What was the state of Ethernet? The approved standard included 10BASE-T and p802.3u was working to specify 100BASE-TX and 100BASE-FX. The media for those: Cat 5 and primarily 100/140 multimode fiber. In the last 20 years, 802.3 has moved from Cat 3 for 10BASE-T to Cat 5 for 100BASE-TX, then we needed Cat 5e for 1000BASE-T, Cat 6A for 10GBASE-T (the cable industry’s best guess for a future proof cable before 10GBASE-T was Cat 6), etc. Similarly, MMF has moved to 62.5/125, then we got higher bandwidth MMF.
Optics experts might correct me, but the only media in use 20 years ago that we use today for 1 and 10 Gb/s was single mode fiber (I haven’t researched what changed on types of SMF). But SMF is not friendly for home network use for both technical and ease of installation reasons.
I was a participant on a cabling discussion group decades ago. I still remember a question that was similar to your requirement. “I'm building a 22,000 sq. ft. house (2044 sq. m.) and I don’t ever want to have to replace the data cabling. What should I install?” My answer was conduit with a pull string. Then I also provided my opinion for the best copper and fiber options at the time, none of which is a preferred medium today.
Looking at our history with reuse of media as speed increases, my answer from decades ago still has validity. And guess what. For markets where POF is being demanded, that is exactly what exist. Conduit available for POF installation, and if you install SI-POF as has been proposed to the GEPOF SG, you can use it as a pull string if cabling needs to be upgraded to GI-POF or some other non-conductive medium.
On Oct 8, 2014, at 6:08 AM, Peter Stassar <Peter.Stassar@xxxxxxxxxx> wrote:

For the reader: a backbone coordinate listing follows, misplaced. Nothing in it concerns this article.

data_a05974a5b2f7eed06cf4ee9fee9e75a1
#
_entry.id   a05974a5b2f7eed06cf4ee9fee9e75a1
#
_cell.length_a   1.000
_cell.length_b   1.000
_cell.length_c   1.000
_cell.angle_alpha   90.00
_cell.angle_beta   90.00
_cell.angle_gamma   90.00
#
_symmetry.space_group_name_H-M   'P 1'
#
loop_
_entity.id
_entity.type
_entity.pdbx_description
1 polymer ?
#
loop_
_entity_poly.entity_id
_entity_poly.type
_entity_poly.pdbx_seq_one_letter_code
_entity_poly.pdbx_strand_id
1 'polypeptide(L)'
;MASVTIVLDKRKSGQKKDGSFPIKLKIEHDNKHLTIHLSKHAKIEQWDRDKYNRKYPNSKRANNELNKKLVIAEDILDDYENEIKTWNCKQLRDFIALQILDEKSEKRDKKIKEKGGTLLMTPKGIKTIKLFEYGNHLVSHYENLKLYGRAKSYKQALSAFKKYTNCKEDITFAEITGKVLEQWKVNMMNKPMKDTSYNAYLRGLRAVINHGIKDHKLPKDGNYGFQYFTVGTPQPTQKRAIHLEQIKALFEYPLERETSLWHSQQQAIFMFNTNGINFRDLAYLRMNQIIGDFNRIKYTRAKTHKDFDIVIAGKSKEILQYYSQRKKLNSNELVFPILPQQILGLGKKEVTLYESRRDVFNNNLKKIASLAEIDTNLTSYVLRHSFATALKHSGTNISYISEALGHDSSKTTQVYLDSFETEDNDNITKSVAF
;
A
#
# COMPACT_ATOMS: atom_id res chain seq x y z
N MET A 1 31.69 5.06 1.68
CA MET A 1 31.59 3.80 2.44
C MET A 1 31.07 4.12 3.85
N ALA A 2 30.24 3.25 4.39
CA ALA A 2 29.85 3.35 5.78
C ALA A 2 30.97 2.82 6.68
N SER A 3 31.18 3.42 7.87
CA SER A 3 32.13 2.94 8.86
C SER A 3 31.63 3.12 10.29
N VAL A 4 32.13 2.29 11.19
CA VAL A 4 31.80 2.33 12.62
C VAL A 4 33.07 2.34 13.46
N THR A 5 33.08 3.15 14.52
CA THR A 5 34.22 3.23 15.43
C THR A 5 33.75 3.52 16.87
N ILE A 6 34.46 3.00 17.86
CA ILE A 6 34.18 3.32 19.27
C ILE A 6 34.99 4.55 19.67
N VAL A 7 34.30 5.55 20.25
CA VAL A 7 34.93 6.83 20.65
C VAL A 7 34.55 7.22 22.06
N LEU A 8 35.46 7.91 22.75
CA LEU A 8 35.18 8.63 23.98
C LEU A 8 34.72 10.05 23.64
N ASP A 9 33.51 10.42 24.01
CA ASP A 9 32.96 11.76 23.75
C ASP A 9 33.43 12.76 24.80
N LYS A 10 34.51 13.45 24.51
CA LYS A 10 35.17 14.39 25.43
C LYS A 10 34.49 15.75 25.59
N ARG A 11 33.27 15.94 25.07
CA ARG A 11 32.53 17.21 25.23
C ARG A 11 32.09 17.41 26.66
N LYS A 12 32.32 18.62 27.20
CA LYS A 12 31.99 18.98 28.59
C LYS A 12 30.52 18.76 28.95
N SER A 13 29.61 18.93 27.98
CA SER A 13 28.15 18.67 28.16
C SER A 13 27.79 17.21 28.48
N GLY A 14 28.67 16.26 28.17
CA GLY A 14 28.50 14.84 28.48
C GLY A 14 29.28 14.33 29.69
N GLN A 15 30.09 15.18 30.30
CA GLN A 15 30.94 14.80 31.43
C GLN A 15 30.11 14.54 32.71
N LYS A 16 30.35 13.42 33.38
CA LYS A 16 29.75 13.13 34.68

Thanks for your email response sent about 3 weeks ago.
I would like to start to re-emphasize that my main concern was in the end of the email which I sent on 22 July:
“In conclusion I have not been convinced that 1Gb/s Ethernet over 50m of worst case POF is technically feasible and even more that an installed POF link can be upgraded to higher speeds, which I believe is necessary to justify long lifetimes of home-installed POF networks.”
As you suggested I took a close look to the presentations to the meeting in Ottawa, 4 weeks ago.
Before commenting to those I will first address the 5 points from your email. I inserted comments in “red” in the thread below.
So back to the September presentations.
In Eugene_GEPOF_01_0914 I see a strong claim that POF is future proof and that it is superior to existing technologies like twisted pair, coax and power line. This presentation also says “Tomorrow SMART HOME needs future proof networking medium”, which is a statement which I fully support and, I believe, have always clearly stated. This is however also the weak point of all presentations which I have seen so far. I continuously fail to find any evidence that POF and the 1GbE technology to work with it, is sufficiently future proof. In Tsukamoto_GEPOF_02_0914 the following is said “Customers may use the network over 30 to 50 years. Is GbE enough in such a far future?”. This is exactly the point I tried to make during the CFI consensus building meeting in Beijing and during the San Diego meeting. It’s my strong belief that 1 Gb/s is NOT sufficiently high speed to justify deployment of POF in the home. Some references have been made to shorter wavelength windows of POF which could provide lower attenuation than at 650nm. Having looked at the Ottawa presentations I see some inconsistencies. While in Eugene_GEPOF_01_0914 I see a claim that in the range 450 to 580 nm the attenuation will be lower than at 650 nm, I conclude from Tsukamoto_GEPOF_01b_0914 that the POF standard is only specified for the 650nm window and that therefore operation is other wavelength windows is not specified and thus not guaranteed. A lower attenuation in the range 450 – 580nm would indeed be great, but what will be the bandwidth of POF in that wavelength range? It is not trivial that it will be the same or better or worse. I am under the impression that POF is a kind of multimode fiber and bandwidth is strongly dependent on the wavelength.